There is no denying that the Beatnuts have had their share of hit tracks.
Songs like “Off the Books” and “Watch Out Now” have carried the Beatnuts’ previous two albums, while the duo has struggled to put fourth an all-around solid collection.
Fortunately, the Beatnuts have finally done so with their fourth full-length album “Take it or Squeeze it.”
The album starts off with “It’s Da Nuts,” featuring ex-Beatnut member Al Tariq. Juju and Psycho Les both have tight verses that sound great over the raw, distinct beat. Another raw beat follows on “Prendelo (Light it Up),” featuring Tony Touch. The samples at the end of the song only make it more entertaining.
The hot beats keep on coming with “Contact.” Juju has a nice delivery on the rhymes “In New York we smoke chocolate / Keep a loaded gun in the cockpit / And almost every night we on the block lit.” The beat is again distinct and breaks into a slow R&B groove for a minute before changing back up to the original.
The hardcore rhymes and grimy beats keep coming on the tracks “Who’s Comin’ Wit’” and “U Don’t Want It,” featuring Triple Seis.
This album also has the breakout singles that have held together the Beatnuts’ other projects, the best track here being the first single, “No Escapin’ This.” Fans of “Watch Out Now” might not find this track as entertaining, but in most aspects it is a much better song. The lyrics on “No Escapin’ This” are more true to the Beatnuts’ style and the vocal sample used is just as hot as the up-tempo beat on “Watch Out Now”. The other track that might hit radio stations hard is “Se Acabo (Remix),” featuring Method Man. The rhymes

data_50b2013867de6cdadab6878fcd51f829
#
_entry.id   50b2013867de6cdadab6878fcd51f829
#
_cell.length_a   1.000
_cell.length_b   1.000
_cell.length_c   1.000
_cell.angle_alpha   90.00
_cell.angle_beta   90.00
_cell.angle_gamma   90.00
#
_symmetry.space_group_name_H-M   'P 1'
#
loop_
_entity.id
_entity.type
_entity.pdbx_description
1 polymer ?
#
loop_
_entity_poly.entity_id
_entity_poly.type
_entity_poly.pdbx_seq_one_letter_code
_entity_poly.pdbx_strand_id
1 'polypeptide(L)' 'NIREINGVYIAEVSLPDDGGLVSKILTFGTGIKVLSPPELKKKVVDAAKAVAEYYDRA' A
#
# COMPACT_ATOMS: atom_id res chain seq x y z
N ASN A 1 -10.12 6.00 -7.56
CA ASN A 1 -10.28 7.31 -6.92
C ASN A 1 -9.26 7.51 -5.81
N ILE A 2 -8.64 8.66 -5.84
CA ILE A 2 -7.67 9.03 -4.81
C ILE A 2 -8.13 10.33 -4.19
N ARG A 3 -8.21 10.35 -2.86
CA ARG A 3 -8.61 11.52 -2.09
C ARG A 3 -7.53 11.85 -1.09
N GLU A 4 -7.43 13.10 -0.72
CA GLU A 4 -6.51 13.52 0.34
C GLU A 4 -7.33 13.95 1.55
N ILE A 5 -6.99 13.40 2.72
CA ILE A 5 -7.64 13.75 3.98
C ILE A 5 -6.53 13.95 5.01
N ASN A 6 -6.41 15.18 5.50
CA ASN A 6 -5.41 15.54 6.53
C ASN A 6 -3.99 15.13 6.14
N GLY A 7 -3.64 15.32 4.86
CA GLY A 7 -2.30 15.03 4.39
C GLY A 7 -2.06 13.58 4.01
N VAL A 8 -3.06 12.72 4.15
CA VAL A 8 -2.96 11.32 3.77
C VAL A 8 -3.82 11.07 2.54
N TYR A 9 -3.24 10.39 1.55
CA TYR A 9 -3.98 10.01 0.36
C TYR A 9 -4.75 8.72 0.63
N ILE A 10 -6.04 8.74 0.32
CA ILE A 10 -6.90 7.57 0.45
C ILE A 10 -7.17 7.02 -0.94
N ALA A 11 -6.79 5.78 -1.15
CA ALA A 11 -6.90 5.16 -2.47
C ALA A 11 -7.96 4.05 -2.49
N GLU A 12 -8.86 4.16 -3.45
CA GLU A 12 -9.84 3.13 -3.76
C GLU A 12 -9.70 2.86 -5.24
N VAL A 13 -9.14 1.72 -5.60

are tight yet again and the beat ranks right along the disc’s best.
The only drawback to be seen on this album is the inclusion of a few songs aimed at club play. “Yo Yo Yo” has a great beat and lyrics but is blatantly aimed at the dance crowd. Greg Nice shows up on the track and adds his trademark echo rhymes that work nicely. “Let’s Git Doe,” featuring Fatman Scoop, doesn’t fare as well. Again aimed for the club-scene, this track has Scoop’s trademark yelling over the track. Anyone who knows Scoop knows that
his appearance adds nothing to the track at all.
Throughout “Take it or Squeeze it” the Beatnuts have top-notch beats laced with creative and tight rhymes. Almost, if not all of the tracks are tolerable making this the best Beatnut release to date.
After hearing the production on this album, it has to be only a matter of time before the heavy-hitters in rap are calling the Beatnuts for more production work on other albums.